Just 22 Years Old
Buddy Holly, one of the most prolific rock and roll stars, was just 22 years old when he died that snowy night in Iowa.
Happy 85th birthday, Buddy Holly.
Here is one of Buddy’s biggest hits: “Raining In My Heart:”
“America’s Weatherman,” Willard Scott, died Saturday, September 4, 2021, of natural causes. He was 87 years old. Throughout his career, he was known as more than a TV weather presenter; he was an extraordinary entertainer.
Willard was born March 7, 1934, in Alexandria, VA. He was graduated from George Washington High School. He worked as an NBC page in 1950 and attended American University where he met his lifelong friend and fellow student, Ed Walker. They worked together at WAMU-AM radio. Willard graduated from American University and earned a Bachelor of Arts in philosophy and religion.
Willard Scott began his entertainment career in Washington, DC, in 1955 as a member of the “Joy Boys Radio Show on radio station WRC. He and his partner, Ed Walker who was blind and took notes for the show in Braille, broadcast their show of comedy bits there until 1972 when they moved across town to WWDC radio. The Joy Boys radio program was briefly interrupted for two years from 1956 to 1958 when Willard served in the US Navy. Ed Walker, the lifelong friend of Willard Scott’s, died in October, 2015. Willard claimed he and Ed were, “closer than most brothers.”
In the 1960s, Willard appeared as Bozo the Clown on sister station WRC-TV. In 1970, he began broadcasting the weather there. His special brand of humor while presenting the weather was to serve him as a lifelong career there and later on NBC’s “The Today Show.” In 1971, Willard briefly starred on TV commercials as the first Ronald McDonald. He left there due to other commitments at the time.
Willard began broadcasting the weather on “The Today Show” in 1980. In 1983, he began his long-time habit of wishing centenarians a happy 100th birthday. Later, that segment was sponsored by Smuckers jellies and he became their spokesman.
I had the great pleasure to meet Willard Scott in 1985 while I was stationed in Italy. “The Today Show” crew traveled to Rome, Italy, to broadcast their morning show live. I was the Station Manager at the time at Southern European Broadcasting (SEB) Service in Naples, Italy. “The Today Show” producers contacted us to ask for our help in getting a tape of the show as soon as possible after broadcast. The show, hosted by Bryant Gumbel and Jane Pauley, originated live from the Spanish Steps in Rome, while Willard did his weather segment from a crowded little Italian Pizzaria down the street. I negotiated an interview with Jane Pauley with our Director of TV, Navy Journalist Sue Christy, after they were off the air and a spot on one of Willard’s live weather segments with one of the teenagers from Naples whose mom had made Willard a hand-made pizza bib. The teen presented the bib to him live on the air. The Armed Forces Radio and Television Service in Washington agreed to allow us to provide a full tape of the show to the Executive Producers who needed it. We recorded the show live in the Naples AFRTS station and then immediately drove it up to Rome for the EPs. Willard Scott was an amazing, personable, friendly segment host. He made the young teenaged girl who gave him the bib feel that she brought him the most important gift he had ever received in his life. He was just that giving and personable to those who came in contact with him.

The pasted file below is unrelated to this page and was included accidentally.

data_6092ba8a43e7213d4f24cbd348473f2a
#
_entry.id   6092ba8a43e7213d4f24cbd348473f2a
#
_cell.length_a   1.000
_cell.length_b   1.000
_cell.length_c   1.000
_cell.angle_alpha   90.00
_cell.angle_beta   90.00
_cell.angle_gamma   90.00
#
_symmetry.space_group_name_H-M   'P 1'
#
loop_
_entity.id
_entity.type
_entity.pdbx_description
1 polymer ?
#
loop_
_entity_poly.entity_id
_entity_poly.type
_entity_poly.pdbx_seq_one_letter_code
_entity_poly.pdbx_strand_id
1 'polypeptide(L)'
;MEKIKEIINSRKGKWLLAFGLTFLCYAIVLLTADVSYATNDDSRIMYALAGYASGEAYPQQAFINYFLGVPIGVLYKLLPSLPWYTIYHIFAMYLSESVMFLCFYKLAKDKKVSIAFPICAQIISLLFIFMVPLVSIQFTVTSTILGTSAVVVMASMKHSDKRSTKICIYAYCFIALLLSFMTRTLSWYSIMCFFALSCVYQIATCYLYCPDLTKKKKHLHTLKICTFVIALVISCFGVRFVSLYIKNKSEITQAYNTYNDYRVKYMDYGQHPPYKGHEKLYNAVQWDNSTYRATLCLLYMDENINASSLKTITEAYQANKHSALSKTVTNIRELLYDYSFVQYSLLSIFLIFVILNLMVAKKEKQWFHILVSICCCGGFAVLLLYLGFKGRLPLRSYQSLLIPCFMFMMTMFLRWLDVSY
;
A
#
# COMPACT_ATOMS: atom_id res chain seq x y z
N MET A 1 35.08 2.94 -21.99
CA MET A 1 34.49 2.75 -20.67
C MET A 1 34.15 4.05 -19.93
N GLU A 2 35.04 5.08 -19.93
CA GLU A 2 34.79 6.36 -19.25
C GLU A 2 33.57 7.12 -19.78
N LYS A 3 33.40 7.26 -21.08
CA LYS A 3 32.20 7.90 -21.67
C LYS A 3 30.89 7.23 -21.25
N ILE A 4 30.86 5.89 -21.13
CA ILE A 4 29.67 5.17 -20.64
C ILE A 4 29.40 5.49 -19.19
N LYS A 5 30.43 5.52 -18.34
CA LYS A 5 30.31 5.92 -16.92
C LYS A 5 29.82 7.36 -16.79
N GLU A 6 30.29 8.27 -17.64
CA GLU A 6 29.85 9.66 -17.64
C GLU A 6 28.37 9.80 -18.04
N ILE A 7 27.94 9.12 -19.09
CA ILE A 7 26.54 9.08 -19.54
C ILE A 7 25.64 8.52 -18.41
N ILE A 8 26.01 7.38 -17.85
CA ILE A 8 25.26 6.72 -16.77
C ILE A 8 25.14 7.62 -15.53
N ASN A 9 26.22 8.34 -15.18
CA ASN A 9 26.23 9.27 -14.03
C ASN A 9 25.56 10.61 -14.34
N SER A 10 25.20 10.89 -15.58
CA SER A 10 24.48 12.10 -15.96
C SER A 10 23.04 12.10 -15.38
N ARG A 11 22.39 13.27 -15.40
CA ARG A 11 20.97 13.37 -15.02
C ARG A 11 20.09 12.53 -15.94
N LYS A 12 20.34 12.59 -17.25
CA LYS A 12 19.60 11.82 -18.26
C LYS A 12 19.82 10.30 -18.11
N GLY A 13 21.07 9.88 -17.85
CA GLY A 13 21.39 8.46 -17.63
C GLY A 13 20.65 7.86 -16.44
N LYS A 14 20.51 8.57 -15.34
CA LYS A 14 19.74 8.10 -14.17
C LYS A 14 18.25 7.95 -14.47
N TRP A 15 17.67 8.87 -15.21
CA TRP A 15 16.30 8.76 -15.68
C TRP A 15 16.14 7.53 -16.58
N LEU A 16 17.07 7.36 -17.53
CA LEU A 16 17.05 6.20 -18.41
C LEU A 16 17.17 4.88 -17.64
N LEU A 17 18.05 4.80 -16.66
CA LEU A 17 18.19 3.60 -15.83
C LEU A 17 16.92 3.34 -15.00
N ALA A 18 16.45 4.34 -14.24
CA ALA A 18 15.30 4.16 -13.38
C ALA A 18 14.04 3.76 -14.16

Willard was succeeded as “The Today Show” weatherman by Al Roker in 1996. He cut his appearances back to two days a week, which he broadcast from a television station in Florida where he continued his birthday wishes.
Willard fully retired from broadcasting on December 15, 2015. He was honored by NBC and several of his previous co-workers there, along with Barbara Bush. The plaza in front of the studio was renamed Willard Scott Way.
Willard was married to Mary Dwyer Scott from 1959 until her death in 2002. The couple had two daughters, Mary and Sally. On April 1, 2014, at age 80, Scott married Paris Keena. They first met in 1977 while she was working at WRC-TV. They became a couple in 2003. Willard and Paris lived on Sanibel Island, FL, until his death on Saturday.